2. Krieger JN; Classification, epidemiology and implications of chronic prostatitis in North America, Europe and Asia. Minerva
Urol Nefrol. 2004 Jun;56(2):99-107.
3. Crum NF, Spencer CR, Amling CL; Prostate carcinoma among men with human immunodeficiency virus infection. Cancer.
2004 Jul 15;101(2):294-9.
4. Roberts RO, Bergstralh EJ, Bass SE, et al; Prostatitis as a risk factor for prostate cancer. Epidemiology. 2004 Jan;15(1):939.
5. Krieger JN, Nyberg L Jr, Nickel JC; NIH consensus definition and classification of prostatitis. JAMA. 1999 Jul
6. Luzzi GA, Law LA; The male sexual pain syndromes. Int J STD AIDS. 2006 Nov;17(11):720-6; quiz 726.
7. Sharp VJ, Takacs EB, Powell CR; Prostatitis: diagnosis and treatment. Am Fam Physician. 2010 Aug 15;82(4):397-406.
8. Schaeffer AJ, Wu SC, Tennenberg AM, et al ; Treatment of chronic bacterial prostatitis with levofloxacin and ciprofloxacin
lowers serum prostate specific antigen. J Urol. 2005 Jul;174(1):161-4.
9. Litwin MS; Areview of the development and validation of the National Institutes of Health Chronic Prostatitis Symptom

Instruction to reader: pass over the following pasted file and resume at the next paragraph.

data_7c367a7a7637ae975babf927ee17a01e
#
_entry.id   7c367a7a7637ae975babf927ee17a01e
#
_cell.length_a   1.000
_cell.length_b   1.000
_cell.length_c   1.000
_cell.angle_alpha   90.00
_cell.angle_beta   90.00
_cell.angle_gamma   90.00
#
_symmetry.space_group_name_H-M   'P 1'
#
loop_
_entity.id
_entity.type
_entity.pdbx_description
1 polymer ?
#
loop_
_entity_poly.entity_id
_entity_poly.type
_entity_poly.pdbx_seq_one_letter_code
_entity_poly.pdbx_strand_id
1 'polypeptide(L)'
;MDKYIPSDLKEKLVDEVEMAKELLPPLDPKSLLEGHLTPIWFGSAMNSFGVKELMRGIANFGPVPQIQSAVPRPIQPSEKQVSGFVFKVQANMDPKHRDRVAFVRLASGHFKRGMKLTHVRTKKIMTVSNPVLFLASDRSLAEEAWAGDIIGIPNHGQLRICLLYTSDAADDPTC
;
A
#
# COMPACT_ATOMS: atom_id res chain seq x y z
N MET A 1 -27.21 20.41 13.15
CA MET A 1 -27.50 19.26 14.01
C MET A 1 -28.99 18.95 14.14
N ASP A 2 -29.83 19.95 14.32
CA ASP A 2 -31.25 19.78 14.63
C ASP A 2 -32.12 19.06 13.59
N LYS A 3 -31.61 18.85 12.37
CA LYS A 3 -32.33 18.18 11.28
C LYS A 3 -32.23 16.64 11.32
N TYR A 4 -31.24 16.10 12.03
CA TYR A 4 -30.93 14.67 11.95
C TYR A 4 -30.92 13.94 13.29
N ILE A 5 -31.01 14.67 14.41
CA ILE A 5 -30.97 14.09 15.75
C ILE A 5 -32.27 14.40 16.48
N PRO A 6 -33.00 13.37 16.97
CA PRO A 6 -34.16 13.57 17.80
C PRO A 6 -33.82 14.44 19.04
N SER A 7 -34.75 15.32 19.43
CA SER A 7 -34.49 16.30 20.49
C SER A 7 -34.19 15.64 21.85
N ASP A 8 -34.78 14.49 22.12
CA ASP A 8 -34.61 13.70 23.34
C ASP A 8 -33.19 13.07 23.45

Index. Urology. 2002 Dec;60(6 Suppl):14-8; discussion 18-9.
10. Prostatitis - acute; NICE CKS, February 2009
11. Prostatitis - chronic; NICE CKS, February 2009
12. Lee SW, Liong ML, Yuen KH, et al; Chronic prostatitis/chronic pelvic pain syndrome: role of alpha blocker therapy. Urol Int.
13. Anothaisintawee T, Attia J, Nickel JC, et al; Management of chronic prostatitis/chronic pelvic pain syndrome: a systematic
JAMA. 2011 Jan 5;305(1):78-86.
14. Anderson RU, Wise D, Sawyer T, et al; Integration of myofascial trigger point release and paradoxical relaxation training
treatment of chronic pelvic pain in men. J Urol. 2005 Jul;174(1):155-60.
15. Muller A, Mulhall JP; Sexual dysfunction in the patient with prostatitis. Curr Opin Urol. 2005 Nov;15(6):404-9.
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Original Author:
Dr Gurvinder Rull
Current Version:
Dr Gurvinder Rull
Peer Reviewer:
Dr John Cox
Last Checked:
Document ID:
2674 (v29)